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Who Gets Psoriasis?

Posted on February 18, 2021
See how 377 members reacted on this article
Medically reviewed by
Ariel D. Teitel, M.D., M.B.A.
Article written by
Bethany J. Sanstrum, Ph.D.

Psoriasis is an autoimmune disease that can occur in a wide range of people, regardless of age, sex, or skin color. The condition may cause red, pink, or violet skin discoloration, and in some cases, blisters can occur over large areas of the skin's surface. Psoriasis is a common condition, affecting nearly 2 percent of people in the United States, according to the American Academy of Dermatology.

At What Ages Does Psoriasis Start?

Psoriasis can be diagnosed in people of all ages. It may first appear starting at infanthood or much later in life. However, psoriasis typically begins to show symptoms in younger people between the ages of 15 to 25 years and in older people between the ages of 30 and 39 and between 50 and 69.

Does Biological Sex Affect Risk for Developing Psoriasis?

Psoriasis may be marginally more common in women than in men. However, experts also believe that women typically develop a less severe form of psoriasis than men, across all age groups. One study found that men have more severe psoriasis, are overrepresented in psoriasis registers, and ultimately require more treatment than women.

Does Race Affect the Prevalence or Severity of Psoriasis?

A study from 2016 in the Journal of the American Academy of Dermatology found that “among those between ages 20 and 59 years, the psoriasis prevalence was highest in Caucasians at 3.6% … followed by African Americans [1.9%], Hispanics [1.6%], and others [1.4%].”

Psoriasis may be underdiagnosed in people with darker skin, partly because the condition presents differently on darker skin than on lighter skin. Whereas the condition generally presents as red, scaly plaques on light skin, the discoloration can appear darker and thicker on darker skin, in shades of purple, gray, or darker brown.

Additionally, psoriasis patches may be further apart or less concentrated in Black people experiencing flare-ups. These differences may lead to delayed diagnosis or misdiagnosis in people of color.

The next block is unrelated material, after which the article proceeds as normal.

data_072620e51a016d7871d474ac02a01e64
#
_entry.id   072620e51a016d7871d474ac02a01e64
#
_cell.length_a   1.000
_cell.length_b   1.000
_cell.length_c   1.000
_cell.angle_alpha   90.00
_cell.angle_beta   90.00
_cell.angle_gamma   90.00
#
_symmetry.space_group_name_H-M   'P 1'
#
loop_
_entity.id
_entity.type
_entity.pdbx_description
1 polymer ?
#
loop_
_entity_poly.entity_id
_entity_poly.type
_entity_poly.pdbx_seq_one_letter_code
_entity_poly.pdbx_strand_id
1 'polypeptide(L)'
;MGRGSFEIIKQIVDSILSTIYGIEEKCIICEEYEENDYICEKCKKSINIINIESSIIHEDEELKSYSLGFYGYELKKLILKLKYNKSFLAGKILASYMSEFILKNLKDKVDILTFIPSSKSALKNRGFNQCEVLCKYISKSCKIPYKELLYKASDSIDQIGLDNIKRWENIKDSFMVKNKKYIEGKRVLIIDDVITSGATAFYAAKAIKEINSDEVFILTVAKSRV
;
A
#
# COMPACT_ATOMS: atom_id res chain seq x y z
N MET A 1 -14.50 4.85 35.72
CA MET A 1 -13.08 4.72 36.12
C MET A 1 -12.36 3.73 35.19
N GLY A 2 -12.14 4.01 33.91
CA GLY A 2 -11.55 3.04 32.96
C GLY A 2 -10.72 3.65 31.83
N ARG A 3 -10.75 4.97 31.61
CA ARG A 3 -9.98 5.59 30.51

Does Psoriasis Run in Families?

Experts believe there is a genetic component to psoriasis. One-third of people who have been diagnosed with psoriasis have at least one direct family member who is also living with the condition. People with two parents who have psoriasis are at greater risk.

What Other Factors May Increase the Risk of Psoriasis?

Environmental factors may also contribute to psoriasis or trigger symptoms, including:

  • Smoking
  • Alcohol consumption
  • Infections, such as strep throat
  • Obesity
  • Injuries, such as severe cuts
  • Sunburns

Some medications that are commonly used to treat other conditions, such as lithium, prednisone, and hydroxychloroquine, have also been linked to the onset of psoriasis.

Read more about what causes psoriasis.

Talk With Others Who Understand

MyPsoriasisTeam is the social network for people with psoriasis and their loved ones. More than 88,000 members come together to ask questions, give advice, and share their stories with others who understand life with psoriasis.

Are you living with psoriasis? When were you diagnosed? Share your experience in the comments below, or start a conversation by posting on MyPsoriasisTeam.

Ariel D. Teitel, M.D., M.B.A. is the clinical associate professor of medicine at the NYU Langone Medical Center in New York. Review provided by VeriMed Healthcare Network. Learn more about him here.
Bethany J. Sanstrum, Ph.D. holds a doctorate in cell and molecular biology with a specialization in neuroscience from the University of Hawaii at Manoa. Learn more about her here.

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